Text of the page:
Consisting of 1981′s Bodas De Sangre (Blood Wedding), 1983′s Carmen and 1986′s El Amor Brujo (Love, The Magician) the Flamenco Trilogy from director Carlos Saura comprise a curious set. Linked by a common cast (Antonio Gades, Cristina Hoyos and Laura del Sol) and all of them shot with a deliberately stagey feel, they will doubtless appeal to fans of vigorous and passionate Spanish dancing but may struggle to find an audience outside of those admittedly narrow tramlines.
Blood Wedding begins with the cast of a dance production applying their make-up before they launch into an energetic rehearsal under the tutelage of Antonio Gades’ choreographer (who assisted with the choreography for the entire trilogy). The wedding of the title is spoiled by the bride running off with Gades’ Leonardo, who the groom must track down and confront. In the end, this is an impressive showcase for vibrant Latin dancing, but pretty lightweight as a film and lacking in much in the way of narrative, acting, or any of the other conventions of orthodox film-making. That is not to dismiss it outright, rather to recognise its limitations and aspirations.
Carmen is a vast improvement, with Gades’ Antonio putting on an adaptation of Bizet’s opera, Carmen. He casts Laura del Sol’s Carmen as, well, Carmen and art starts to imitate life as his own jealousy of Carmen reflects the jealousy his character feels towards Carmen’s. Del Sol makes for a compelling screen presence, progressing from passionate but raw as a dancing talent, to someone more fully-formed. The overlap between the themes of the production and the underlying/overlaying narrative of the film are cleverly handled. Think of it as a much, much simpler Synecdoche, New York with a smaller set and bigger heels.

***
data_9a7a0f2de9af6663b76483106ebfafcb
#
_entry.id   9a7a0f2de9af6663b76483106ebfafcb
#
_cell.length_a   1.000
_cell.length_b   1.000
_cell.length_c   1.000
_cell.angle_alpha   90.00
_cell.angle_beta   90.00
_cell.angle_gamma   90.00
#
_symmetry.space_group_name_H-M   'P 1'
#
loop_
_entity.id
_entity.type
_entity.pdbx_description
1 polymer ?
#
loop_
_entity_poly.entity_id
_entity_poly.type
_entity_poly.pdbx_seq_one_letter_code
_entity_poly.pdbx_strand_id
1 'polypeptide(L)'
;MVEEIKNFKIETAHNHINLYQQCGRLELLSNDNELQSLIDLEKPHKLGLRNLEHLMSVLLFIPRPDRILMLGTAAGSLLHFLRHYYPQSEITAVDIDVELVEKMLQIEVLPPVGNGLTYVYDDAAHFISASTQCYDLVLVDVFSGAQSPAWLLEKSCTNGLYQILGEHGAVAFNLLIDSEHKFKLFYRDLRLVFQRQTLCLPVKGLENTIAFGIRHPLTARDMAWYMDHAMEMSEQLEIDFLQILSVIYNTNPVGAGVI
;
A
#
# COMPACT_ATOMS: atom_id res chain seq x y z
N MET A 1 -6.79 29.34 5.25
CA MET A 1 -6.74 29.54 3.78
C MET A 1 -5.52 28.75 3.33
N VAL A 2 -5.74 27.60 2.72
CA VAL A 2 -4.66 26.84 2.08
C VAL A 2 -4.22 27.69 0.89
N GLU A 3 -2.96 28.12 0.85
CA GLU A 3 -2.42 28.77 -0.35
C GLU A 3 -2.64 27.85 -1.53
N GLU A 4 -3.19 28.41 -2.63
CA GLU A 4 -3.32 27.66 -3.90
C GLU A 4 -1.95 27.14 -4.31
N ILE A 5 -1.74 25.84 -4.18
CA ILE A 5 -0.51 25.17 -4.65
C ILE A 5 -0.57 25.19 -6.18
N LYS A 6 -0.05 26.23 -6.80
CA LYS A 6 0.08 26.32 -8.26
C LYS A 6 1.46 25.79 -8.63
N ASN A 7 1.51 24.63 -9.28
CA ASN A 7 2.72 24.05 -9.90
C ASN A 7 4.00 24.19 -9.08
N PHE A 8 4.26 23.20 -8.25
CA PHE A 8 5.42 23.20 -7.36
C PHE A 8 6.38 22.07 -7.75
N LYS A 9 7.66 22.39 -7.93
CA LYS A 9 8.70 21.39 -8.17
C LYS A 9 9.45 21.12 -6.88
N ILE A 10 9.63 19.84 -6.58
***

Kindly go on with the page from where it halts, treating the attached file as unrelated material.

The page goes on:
After the improvement shown in film-making technique with Carmen, El Amor Brujo feels like something of a let down. As deliberately stage-bound as the other two films, EAB gives us an arranged marriage, tragic death, a haunting dead husband and an attempt to bring peace to a departed soul. The dancing is as impeccable as ever, but the story is so slight that it struggles and ultimately fails to grab and old the attention. The cinematography has something to commend it, but for long stretches you are watching dance routines with cumbersomely translated song lyrics running across them and it is not an approach that particularly succeeds. Unlike with the superior Carmen, you are left feeling that you could have just as easily watched a dance performance and left the flimsy plot well alone.
While Carmen is an interesting exercise in depicting life imitating art and all three films are a feast for those who enjoy watching high calibre dancing, ultimately the assessment of them as films is that they are lacking in certain crucial building blocks. Experimental cinema, or at least unconventional cinema is of course no crime and need not be a detraction in and of itself, but the overall effect of all but the central entry in this trilogy is disengagement and, unfortunately, a bit of boredom. The acting tends towards the melodramatic/overwrought and by and large the filming style leaves you feeling like you are watching a carefully filmed dance rehearsal. You can rent or buy the trilogy here.
Bodas De Sangre (2/5)
El Amor Brujo (2/5)